Overall results and key findings on the use of UAV visible-color, multispectral, and thermal infrared imagery to map agricultural drainage pipes

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  • Barry J. Allred, USDA/ARS, USA
  • Luis Rene Martinez, USDA/ARS, USA
  • Melake K. Fessehazion, USDA/ARS, USA
  • Greg Rouse, Ross County Soil and Water Conservation District, USA
  • Tanja N. Williamson, U.S. Geological Survey, USA
  • DeBonne Wishart, Central State University, USA
  • Triven Koganti
  • Robert Freeland, University of Tennessee, Knoxville, USA
  • Neal Eash, University of Tennessee, Knoxville, USA
  • Adam Batschelet, Green Aero Tech USA, USA
  • Robert Featheringill, Attica, Ohio, USA
Effective and efficient methods are needed to map agricultural subsurface drainage systems. Visible-color (VIS-C),
multispectral (MS), and thermal infrared (TIR) imagery obtained by unmanned aerial vehicles (UAVs) may
provide a means for determining drainage pipe locations. Aerial surveys using a UAV with VIS-C, MS, and TIR
cameras were conducted at 29 agricultural field sites in the Midwest U.S.A. to evaluate the potential of this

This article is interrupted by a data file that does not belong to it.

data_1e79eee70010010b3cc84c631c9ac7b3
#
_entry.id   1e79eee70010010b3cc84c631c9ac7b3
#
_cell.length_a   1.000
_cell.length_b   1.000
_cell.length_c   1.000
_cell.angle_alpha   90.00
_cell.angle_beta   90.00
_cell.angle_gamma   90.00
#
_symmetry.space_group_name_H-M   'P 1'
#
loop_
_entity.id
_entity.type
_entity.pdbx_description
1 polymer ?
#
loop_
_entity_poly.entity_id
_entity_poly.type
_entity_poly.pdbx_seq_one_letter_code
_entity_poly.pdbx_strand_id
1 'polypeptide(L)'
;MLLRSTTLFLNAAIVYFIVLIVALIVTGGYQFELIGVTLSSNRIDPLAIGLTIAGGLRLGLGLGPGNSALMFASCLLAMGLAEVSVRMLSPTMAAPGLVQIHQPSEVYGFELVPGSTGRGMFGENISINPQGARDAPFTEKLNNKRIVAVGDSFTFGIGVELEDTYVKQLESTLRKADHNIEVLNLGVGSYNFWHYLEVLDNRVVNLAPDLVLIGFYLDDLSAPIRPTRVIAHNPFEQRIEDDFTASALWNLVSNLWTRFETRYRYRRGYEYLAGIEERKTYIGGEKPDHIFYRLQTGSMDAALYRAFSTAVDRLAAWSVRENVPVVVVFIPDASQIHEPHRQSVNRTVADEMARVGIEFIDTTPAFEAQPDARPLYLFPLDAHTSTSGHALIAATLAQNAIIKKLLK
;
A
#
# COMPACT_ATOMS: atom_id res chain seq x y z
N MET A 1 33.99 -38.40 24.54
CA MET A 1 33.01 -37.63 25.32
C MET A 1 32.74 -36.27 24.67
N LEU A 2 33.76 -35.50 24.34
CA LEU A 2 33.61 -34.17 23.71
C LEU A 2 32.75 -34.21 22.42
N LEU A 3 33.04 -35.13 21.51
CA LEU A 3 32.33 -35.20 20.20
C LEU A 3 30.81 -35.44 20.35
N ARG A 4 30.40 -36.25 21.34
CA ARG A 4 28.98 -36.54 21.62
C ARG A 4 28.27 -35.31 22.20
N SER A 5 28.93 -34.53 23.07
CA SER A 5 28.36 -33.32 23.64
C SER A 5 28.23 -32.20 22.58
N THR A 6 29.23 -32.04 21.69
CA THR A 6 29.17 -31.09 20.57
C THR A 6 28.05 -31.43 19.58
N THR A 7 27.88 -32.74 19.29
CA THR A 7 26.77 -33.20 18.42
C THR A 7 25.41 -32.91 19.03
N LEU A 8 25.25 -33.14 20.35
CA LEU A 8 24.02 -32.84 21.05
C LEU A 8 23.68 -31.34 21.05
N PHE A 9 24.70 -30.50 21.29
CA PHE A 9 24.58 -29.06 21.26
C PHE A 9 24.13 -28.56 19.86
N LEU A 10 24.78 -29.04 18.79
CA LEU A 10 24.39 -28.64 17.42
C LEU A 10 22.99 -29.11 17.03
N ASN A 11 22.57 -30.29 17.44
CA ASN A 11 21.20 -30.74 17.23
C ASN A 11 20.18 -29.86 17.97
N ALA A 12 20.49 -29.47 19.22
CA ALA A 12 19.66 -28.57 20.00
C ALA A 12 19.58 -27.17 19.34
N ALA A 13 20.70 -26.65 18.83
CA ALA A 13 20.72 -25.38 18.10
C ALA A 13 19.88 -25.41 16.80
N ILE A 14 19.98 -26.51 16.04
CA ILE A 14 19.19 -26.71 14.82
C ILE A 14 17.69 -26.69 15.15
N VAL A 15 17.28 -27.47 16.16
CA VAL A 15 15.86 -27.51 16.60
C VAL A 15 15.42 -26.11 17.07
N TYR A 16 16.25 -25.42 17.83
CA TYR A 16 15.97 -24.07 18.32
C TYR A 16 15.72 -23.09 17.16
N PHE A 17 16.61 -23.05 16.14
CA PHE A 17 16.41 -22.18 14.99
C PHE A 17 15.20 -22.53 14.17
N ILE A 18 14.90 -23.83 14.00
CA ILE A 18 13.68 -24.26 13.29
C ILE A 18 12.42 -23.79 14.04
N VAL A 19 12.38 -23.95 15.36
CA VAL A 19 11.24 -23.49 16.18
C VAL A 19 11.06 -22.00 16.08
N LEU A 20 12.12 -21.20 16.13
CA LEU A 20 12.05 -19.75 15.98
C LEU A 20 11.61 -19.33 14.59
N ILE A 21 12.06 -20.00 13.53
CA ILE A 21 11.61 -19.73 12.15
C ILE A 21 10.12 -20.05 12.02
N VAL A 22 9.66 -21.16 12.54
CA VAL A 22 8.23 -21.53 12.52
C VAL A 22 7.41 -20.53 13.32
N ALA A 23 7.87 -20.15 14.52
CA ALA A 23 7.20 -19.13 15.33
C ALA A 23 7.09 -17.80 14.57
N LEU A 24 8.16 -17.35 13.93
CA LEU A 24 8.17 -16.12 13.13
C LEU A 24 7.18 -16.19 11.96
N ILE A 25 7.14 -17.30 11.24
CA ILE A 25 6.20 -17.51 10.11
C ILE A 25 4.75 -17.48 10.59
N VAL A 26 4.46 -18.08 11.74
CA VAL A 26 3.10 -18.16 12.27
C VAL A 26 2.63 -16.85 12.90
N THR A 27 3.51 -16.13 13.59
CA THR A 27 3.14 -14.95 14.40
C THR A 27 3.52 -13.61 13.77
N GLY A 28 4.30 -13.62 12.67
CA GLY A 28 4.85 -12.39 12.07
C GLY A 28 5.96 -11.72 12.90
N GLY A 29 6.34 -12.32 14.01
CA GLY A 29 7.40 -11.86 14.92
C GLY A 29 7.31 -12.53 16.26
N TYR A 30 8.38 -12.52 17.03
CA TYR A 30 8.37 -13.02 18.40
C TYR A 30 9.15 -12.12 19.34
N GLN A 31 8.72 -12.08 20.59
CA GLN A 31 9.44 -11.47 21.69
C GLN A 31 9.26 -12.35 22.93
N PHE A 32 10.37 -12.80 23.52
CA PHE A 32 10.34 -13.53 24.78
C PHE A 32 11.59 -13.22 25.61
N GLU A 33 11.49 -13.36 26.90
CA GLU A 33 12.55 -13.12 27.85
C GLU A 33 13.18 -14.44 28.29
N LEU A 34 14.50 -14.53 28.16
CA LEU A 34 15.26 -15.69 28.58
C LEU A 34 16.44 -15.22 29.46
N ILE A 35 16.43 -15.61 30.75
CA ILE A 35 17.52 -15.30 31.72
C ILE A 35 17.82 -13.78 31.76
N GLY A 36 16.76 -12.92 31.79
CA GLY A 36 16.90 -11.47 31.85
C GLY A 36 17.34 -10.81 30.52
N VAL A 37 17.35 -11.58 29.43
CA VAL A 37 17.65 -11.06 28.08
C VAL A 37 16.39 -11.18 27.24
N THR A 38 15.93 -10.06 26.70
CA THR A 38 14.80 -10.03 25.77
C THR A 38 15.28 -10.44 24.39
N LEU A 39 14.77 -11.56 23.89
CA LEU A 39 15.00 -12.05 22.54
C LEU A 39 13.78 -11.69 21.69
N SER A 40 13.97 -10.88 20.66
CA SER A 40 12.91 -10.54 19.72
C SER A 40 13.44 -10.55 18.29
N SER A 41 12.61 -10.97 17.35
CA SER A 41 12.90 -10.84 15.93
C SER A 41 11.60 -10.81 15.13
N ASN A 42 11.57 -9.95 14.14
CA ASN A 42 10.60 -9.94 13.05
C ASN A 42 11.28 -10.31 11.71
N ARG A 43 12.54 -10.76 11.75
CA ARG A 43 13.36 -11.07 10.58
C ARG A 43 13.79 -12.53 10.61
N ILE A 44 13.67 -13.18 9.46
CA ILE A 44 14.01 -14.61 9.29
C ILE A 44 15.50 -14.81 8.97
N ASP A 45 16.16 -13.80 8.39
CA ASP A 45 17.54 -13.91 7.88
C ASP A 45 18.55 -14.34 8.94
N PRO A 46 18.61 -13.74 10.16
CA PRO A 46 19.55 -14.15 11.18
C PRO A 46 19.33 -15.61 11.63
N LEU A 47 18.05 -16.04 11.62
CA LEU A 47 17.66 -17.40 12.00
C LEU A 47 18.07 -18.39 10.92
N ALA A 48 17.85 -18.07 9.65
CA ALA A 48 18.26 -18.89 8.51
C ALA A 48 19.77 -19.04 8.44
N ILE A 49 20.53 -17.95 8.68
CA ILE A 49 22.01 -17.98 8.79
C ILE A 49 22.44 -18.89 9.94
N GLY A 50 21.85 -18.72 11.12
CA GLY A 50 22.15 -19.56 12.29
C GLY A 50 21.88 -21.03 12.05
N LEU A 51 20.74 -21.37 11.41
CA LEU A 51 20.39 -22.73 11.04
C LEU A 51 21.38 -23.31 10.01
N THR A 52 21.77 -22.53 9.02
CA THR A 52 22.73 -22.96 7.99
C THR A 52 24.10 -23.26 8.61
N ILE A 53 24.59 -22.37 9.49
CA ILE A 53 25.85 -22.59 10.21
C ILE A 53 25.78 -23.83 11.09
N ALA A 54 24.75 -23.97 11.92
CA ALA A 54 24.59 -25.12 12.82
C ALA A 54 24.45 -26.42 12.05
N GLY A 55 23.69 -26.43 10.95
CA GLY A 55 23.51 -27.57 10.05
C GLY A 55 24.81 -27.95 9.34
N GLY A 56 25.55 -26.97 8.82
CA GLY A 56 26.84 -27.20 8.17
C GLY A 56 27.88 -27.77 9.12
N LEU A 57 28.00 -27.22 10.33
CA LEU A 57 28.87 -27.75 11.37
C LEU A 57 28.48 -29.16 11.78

technology for mapping buried drainage pipes. Overall results show VIS-C imagery detected at least some drain
lines at 48 % of the sites (14 out of 29), MS imagery detected drain lines at 59 % of the sites (17 out of 29), and
TIR imagery detected drain lines at 69 % of the sites (20 out of 29). Three key findings, listed as follows and
emphasized in this article by site examples, were extracted from the overall results. (1) Although TIR generally
worked best, there were sites where either VIS-C or MS proved more effective than TIR for mapping subsurface
drainage systems. Consequently, to ensure the greatest chance for successfully determining drainage pipe patterns
in a field, UAV surveys need to be carried out with all three types of cameras, VIS-C, MS, and TIR. (2)
Timing of UAV surveys relative to recent rainfall can sometimes have an important impact on drainage pipe
detection results. (3) Linear features representing drain lines and farm field operations can be confused with one
another and are often both depicted on site aerial imagery. Knowledge of subsurface drainage system installation
and farm field operations can be employed to distinguish linear features representing drain lines from those
representing farm field operations. The overall results and extracted key findings from this study clearly indicate
that VIS-C, MS, and TIR imagery obtained with UAVs have significant potential for use in mapping agricultural
drainage pipe systems.
TidsskriftAgricultural Water Management
Sider (fra-til)1-19
Antal sider19
StatusUdgivet - 2020

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